The topics covered the first semester of Visual Basic are as follows:

  • Introduction to Computers
  • Get Your Feet Wet (introduces Visual Basic and its development environment)
  • Exploring Visual Basic Programs (graphical elements and syntax)
  • Data Types and Variables
  • Basic Flow Control (the "If" Statement)
  • Getting User Input (Input Boxes)
  • Working with Numbers (using math)
  • Working with Strings
  • Using the Debugger
  • Loops in Programs
  • Functions
  • Arrays and Structures
  • Distributing Your Programs
  • Putting It All Together (creating a game of your own)

Now, I have not finished the first semester of Visual Basic yet -- I'm a MUCH SLOWER learner than my children -- but when I do reach the end I will have created a game of my very own.  My Boy Scout says that this is the very best part.  He's a gamer for sure and is most looking forward to the Game Programming portion of the course.  (So much so that he didn't mind getting started with the Windows Programming portion early.)  Of course, he's finding the daily lessons to be much easier than his momma --and that doesn't bother me at all.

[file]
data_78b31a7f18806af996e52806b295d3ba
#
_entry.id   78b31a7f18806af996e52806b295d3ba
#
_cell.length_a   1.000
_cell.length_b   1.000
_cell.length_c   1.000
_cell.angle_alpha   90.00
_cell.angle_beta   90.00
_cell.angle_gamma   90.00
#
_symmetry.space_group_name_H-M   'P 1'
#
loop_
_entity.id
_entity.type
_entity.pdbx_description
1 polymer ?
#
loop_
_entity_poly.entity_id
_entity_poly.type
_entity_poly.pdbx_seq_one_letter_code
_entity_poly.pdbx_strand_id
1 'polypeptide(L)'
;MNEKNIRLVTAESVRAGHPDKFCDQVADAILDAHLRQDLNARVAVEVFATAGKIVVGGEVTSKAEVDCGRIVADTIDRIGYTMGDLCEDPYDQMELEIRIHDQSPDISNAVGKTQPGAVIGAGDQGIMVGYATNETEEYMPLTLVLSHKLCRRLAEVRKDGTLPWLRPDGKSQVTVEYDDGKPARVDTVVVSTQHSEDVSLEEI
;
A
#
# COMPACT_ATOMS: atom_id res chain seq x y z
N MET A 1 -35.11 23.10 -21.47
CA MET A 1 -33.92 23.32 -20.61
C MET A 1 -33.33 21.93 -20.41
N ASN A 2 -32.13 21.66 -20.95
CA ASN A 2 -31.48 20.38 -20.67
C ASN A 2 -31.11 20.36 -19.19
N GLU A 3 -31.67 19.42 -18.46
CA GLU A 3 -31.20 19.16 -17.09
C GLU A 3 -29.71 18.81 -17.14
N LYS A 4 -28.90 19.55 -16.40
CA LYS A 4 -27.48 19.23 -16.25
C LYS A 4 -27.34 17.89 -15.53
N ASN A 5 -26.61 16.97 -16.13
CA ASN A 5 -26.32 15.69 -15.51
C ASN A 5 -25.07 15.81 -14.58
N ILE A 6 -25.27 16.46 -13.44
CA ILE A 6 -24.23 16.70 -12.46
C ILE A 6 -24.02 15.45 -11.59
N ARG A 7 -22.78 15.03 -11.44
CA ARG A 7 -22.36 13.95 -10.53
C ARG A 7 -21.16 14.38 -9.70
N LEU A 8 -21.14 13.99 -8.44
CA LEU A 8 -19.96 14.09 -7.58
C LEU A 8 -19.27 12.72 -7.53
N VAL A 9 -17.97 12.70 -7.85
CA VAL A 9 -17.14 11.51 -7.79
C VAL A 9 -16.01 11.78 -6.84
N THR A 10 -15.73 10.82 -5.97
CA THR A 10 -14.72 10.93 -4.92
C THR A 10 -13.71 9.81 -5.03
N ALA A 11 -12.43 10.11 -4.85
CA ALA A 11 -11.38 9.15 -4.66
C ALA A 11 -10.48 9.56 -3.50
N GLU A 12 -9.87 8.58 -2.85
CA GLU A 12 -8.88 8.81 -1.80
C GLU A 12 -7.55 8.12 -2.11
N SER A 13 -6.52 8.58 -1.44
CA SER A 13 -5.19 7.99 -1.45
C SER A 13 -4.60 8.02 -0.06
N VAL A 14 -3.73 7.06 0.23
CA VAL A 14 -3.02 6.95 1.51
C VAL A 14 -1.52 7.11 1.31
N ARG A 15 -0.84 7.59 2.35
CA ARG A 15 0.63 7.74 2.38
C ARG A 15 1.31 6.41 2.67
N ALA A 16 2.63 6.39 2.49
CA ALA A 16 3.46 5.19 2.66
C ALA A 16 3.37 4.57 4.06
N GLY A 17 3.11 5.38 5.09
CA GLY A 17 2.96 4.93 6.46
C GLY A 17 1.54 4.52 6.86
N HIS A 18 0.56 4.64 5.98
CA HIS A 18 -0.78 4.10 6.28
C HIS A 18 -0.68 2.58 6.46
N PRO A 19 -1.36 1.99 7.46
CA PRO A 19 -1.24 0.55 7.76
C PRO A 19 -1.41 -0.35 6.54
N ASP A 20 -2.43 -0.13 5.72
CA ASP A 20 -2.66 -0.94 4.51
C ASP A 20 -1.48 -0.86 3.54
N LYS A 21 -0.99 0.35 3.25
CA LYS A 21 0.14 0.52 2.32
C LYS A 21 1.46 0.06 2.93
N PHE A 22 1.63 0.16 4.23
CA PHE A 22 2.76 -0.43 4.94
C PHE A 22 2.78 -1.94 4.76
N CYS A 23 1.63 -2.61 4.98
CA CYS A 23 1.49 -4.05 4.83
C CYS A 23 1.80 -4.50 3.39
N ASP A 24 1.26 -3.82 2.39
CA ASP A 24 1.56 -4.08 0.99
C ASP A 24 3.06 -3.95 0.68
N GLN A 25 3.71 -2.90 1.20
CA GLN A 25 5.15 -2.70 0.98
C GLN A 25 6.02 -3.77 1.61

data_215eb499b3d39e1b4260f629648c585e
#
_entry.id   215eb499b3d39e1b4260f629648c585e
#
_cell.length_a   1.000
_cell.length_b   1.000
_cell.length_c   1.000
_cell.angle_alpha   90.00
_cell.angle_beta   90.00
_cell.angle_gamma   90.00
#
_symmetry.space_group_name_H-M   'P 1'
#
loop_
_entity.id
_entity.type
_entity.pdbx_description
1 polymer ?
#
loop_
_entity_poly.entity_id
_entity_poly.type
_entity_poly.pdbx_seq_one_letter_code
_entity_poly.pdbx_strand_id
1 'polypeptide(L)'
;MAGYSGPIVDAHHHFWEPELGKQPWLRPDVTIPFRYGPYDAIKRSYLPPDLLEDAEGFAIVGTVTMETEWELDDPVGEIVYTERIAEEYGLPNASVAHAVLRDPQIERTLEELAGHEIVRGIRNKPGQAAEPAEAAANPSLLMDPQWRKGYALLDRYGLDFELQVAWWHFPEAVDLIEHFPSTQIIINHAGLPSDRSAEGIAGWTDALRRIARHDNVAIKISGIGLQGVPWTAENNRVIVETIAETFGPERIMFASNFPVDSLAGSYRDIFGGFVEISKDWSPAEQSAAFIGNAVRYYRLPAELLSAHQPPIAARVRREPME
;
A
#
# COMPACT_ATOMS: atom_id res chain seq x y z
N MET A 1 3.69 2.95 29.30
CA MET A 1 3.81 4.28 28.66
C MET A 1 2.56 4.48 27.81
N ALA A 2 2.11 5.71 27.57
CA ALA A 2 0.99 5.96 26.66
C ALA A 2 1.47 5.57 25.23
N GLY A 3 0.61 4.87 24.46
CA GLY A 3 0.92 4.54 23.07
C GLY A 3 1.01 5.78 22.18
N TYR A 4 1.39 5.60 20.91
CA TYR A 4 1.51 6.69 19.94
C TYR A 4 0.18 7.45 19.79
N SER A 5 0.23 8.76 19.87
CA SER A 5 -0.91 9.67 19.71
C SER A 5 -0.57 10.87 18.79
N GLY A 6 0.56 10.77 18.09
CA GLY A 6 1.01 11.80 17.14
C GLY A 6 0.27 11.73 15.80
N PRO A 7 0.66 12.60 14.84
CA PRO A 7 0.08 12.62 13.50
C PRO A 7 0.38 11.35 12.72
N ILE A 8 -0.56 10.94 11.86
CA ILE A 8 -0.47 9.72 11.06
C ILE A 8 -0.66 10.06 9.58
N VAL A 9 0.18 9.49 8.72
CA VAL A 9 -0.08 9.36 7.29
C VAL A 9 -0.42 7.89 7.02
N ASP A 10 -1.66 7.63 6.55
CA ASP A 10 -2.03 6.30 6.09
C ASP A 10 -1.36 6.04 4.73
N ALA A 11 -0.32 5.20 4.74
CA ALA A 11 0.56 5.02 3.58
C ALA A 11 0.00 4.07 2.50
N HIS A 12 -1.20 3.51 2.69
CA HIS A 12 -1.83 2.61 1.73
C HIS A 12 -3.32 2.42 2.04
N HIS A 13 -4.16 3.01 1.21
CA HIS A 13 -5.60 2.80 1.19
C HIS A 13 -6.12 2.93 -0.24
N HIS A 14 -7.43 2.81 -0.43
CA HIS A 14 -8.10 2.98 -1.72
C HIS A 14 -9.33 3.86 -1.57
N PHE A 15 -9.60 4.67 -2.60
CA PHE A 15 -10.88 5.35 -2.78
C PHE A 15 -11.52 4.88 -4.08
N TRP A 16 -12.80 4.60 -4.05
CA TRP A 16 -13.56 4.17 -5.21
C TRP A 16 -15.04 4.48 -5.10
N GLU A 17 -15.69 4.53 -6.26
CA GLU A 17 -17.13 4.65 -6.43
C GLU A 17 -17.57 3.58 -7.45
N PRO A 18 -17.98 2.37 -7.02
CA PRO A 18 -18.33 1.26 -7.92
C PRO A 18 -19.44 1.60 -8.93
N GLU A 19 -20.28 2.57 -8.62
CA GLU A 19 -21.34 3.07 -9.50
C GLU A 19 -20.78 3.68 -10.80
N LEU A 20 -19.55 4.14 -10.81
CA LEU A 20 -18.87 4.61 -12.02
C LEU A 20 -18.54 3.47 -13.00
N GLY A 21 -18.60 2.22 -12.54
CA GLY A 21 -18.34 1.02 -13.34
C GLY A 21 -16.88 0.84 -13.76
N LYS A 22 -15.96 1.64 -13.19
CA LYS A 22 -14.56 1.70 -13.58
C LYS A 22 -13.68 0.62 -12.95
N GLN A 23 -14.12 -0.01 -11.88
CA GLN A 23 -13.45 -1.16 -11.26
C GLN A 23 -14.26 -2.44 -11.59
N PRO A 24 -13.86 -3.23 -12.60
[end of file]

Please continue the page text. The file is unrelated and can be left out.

Building on the Visual Basic Programming skills learned in Windows Programming, Game Programming is set up in much the same way as the first course so students simply pick up where they left off.  The 14 Chapters each have 3 - 6 lessons followed by a "Your Turn" hands-on activity.  At the completion of each chapter's work, a Chapter Test can be given.  Solutions/answers are provided for all.

Students begin the Game Programming course by learning about the different game types available and then begin creating simple games of their own.  Starting with basic components of game design and advancing into graphics, animation, and sound, students write game code for each chapter with the final game project a culmination of all lessons.  As you can imagine, we can't wait to get to that part of the course.

Homeschool Programming is VERY teacher-friendly.  Each programming course in the KidCoder Visual Basic Series comes with a self-study Student Textbook and a detailed Solution Guide.  The instructional videos are optional, but we have enjoyed using them.  I think you'll be quite impressed with what your students will learn.

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 I was given the opportunity to use and review KidCoder Visual Basic Series by Homeschool Programming as a member of the Schoolhouse Review Crew.   You can check out the Crew Review and see what other members of the Schoolhouse Review Crew thought of this and other products as well (or just click on the banner below.)